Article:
Right now we’re in a temporal, physical tabernacle. A temporary dwelling place for the soul.

The Believer has the hope of resurrection. Our bodies will be made spiritual and eternal, no longer a temporary tabernacle, but an enduring temple.

I look forward to that day. I hate tents. I like good, solid buildings! Bring it on!

For we know that if our earthly house of this tabernacle were dissolved, we have a building of God, an house not made with hands, eternal in the heavens. For in this we groan, earnestly desiring to be clothed upon with our house which is from heaven
–2 Corinthians 5:1,2

What I Do With My Sin

For many years I struggled with what to do with my sin.

In an effort to not implicate my teachers entirely, I will at least say that what I heard was that my sin should largely be ignored.

Yeah, you shouldn’t sin, but if you do, move on.

I believed that my old, sin nature has to sin, there’s nothing you can do about it. My new nature can occasionally do good, but any effort to do good was bordering on, or crossing over into, legalism.

I believed that my old nature sins but can’t confess, because the flesh can’t do anything good. My new nature, which can talk to God and could potentially confess, has nothing to confess because my new nature doesn’t sin.

Therefore, sin should be avoided as long as I don’t apply any effort. Effort might just be the flesh doing self-righteous works that are actually bad. When I did sin, I should forget it, claim grace, and move on without guilt or remorse.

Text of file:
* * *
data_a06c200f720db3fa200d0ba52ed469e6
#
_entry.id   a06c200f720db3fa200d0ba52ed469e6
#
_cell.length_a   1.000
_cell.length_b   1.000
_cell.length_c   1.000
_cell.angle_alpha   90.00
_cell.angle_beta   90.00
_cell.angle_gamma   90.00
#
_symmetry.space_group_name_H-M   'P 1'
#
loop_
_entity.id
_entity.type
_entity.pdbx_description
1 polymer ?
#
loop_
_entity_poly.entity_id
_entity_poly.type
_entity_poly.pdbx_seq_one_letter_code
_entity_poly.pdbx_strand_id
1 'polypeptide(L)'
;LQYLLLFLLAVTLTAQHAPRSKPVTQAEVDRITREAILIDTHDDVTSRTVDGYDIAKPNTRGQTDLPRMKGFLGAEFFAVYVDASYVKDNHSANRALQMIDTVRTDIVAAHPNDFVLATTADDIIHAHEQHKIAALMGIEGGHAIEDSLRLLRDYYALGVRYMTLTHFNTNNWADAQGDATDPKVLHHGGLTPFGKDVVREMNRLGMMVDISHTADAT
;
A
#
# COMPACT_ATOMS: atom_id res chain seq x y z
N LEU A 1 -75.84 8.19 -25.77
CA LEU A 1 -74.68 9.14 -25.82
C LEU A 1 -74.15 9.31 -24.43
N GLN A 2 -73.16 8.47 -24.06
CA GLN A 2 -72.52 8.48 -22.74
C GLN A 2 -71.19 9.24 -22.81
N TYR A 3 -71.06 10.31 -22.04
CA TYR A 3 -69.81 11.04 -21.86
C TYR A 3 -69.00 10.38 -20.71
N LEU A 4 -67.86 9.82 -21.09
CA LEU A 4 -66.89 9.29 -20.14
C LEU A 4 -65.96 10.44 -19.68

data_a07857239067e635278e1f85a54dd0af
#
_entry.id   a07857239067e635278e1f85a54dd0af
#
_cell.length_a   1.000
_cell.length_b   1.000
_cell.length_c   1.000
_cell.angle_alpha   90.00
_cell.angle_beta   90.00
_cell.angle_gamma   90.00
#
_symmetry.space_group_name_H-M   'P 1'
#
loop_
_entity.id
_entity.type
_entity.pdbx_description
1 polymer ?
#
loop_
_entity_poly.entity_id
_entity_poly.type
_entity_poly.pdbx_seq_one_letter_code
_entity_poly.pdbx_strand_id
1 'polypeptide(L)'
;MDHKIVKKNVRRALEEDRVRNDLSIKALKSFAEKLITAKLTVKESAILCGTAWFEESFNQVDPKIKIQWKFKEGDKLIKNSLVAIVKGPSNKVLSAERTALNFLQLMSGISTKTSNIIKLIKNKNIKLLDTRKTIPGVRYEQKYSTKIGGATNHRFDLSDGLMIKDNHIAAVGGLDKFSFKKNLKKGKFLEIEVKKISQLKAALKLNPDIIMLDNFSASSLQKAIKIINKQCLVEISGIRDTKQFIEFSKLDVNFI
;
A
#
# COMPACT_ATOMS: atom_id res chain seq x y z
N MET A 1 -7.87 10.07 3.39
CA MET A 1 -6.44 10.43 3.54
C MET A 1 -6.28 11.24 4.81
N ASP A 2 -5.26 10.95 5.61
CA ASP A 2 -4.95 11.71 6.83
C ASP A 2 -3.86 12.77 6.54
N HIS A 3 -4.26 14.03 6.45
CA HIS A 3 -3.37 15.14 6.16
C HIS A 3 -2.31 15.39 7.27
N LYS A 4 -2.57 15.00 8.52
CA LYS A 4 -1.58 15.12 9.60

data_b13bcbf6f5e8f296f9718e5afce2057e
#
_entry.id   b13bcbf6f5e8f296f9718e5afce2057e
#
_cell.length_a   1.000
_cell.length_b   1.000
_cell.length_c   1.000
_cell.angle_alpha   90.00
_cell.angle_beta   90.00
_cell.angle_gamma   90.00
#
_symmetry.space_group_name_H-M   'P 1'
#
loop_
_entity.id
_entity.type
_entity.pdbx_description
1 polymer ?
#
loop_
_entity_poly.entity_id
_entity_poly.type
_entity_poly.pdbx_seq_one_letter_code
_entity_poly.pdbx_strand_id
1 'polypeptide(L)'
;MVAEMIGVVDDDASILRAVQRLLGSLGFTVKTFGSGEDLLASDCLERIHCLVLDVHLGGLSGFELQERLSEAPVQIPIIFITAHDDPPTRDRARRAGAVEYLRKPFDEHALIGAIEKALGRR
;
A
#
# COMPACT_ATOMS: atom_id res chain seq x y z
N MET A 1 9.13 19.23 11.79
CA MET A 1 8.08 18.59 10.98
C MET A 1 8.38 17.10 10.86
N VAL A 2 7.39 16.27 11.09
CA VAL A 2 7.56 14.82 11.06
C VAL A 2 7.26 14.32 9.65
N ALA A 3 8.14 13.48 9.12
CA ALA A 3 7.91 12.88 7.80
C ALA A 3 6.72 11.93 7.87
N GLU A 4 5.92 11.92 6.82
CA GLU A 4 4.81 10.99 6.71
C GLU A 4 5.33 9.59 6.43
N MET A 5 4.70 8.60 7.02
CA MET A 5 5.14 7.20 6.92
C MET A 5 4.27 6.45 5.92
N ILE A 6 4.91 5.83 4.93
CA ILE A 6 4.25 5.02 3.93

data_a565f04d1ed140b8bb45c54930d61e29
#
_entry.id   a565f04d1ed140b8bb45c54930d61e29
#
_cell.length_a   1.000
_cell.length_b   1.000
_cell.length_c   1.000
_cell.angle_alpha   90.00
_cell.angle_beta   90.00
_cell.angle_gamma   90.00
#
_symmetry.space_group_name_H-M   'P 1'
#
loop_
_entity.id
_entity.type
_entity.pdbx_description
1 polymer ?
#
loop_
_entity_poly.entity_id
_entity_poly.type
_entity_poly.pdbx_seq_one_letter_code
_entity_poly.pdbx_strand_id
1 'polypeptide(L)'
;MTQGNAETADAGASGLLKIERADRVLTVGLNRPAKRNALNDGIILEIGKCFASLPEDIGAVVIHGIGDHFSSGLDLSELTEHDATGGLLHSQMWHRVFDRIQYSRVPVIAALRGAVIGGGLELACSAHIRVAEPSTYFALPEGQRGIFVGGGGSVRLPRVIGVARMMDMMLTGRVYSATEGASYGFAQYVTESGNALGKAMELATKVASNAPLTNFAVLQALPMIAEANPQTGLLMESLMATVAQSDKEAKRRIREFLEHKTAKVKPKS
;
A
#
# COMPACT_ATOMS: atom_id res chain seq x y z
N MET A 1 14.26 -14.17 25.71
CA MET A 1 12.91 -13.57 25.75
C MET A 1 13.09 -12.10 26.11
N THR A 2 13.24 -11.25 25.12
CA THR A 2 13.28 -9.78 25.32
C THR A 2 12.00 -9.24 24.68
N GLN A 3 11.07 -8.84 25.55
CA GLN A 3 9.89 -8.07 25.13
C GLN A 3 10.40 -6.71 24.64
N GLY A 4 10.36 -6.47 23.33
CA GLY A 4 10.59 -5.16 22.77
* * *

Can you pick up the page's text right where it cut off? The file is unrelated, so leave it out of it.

I believed that “there is therefore now no condemnation for those who are in Christ Jesus” meant that I shouldn’t feel guilt.

The problem that always crept up though is that I did feel guilt for my sin! Then, since I wasn’t supposed to feel guilt, I then felt guilty about feeling guilt!

I was left in a constant state of tension:

1) I knew I wasn’t supposed to sin, but I also knew I wasn’t supposed to do anything to stop my sin for fear of being legalistic.

2) When I did sin I felt guilty, which I wasn’t supposed to do because of grace, which made me feel more guilty.

Again, I don’t know if this is what I was taught, or if this is just what I believed I heard, but it’s where I was for many years.

It was not fulfilling. It was annoying, confusing, and frustrating. It also prevented any sort of sanctification, growth, or victory over sin. It merely left me feeling helpless, pointless, and defeated.

Then I decided to drop my understanding and start over.

I decided that if I sinned I would confess. I decided that if I were tempted I should do things to resist the devil and stand in the armor of God. I even began fasting to bring my body under subjection.

Guess what? It’s working! It also helped me feel better about the whole situation and set me free from many fears I had invented.

There was a clarity and it led to growth. I looked at the verses that talked about the Gospel’s power at work in me, about the Spirit’s provision, and the crucifixion of the flesh.

I didn’t approach this through legalism or trying to impress God. I approached it as a guy who was tired of sin, guilt, confusion, and turmoil.

I’m not perfect. I can say with Paul, “I have not yet apprehended.” But I am growing and I am overcoming many sins that have long tripped me up.

By no means is battling sin easy. There’s never a time where it’s automatic. But there is patience, experience, and hope that increases through the years.

This is my personal experience and should not be taken as authoritative, infallible advice from on high. But my approach is based on Scripture and seems to be working.

So I shall continue to fight the fight!

7 Warped Doctrines That Make Sin Acceptable

Sin typically only bothers us when someone else does it. Our own sin lost its ugliness long ago.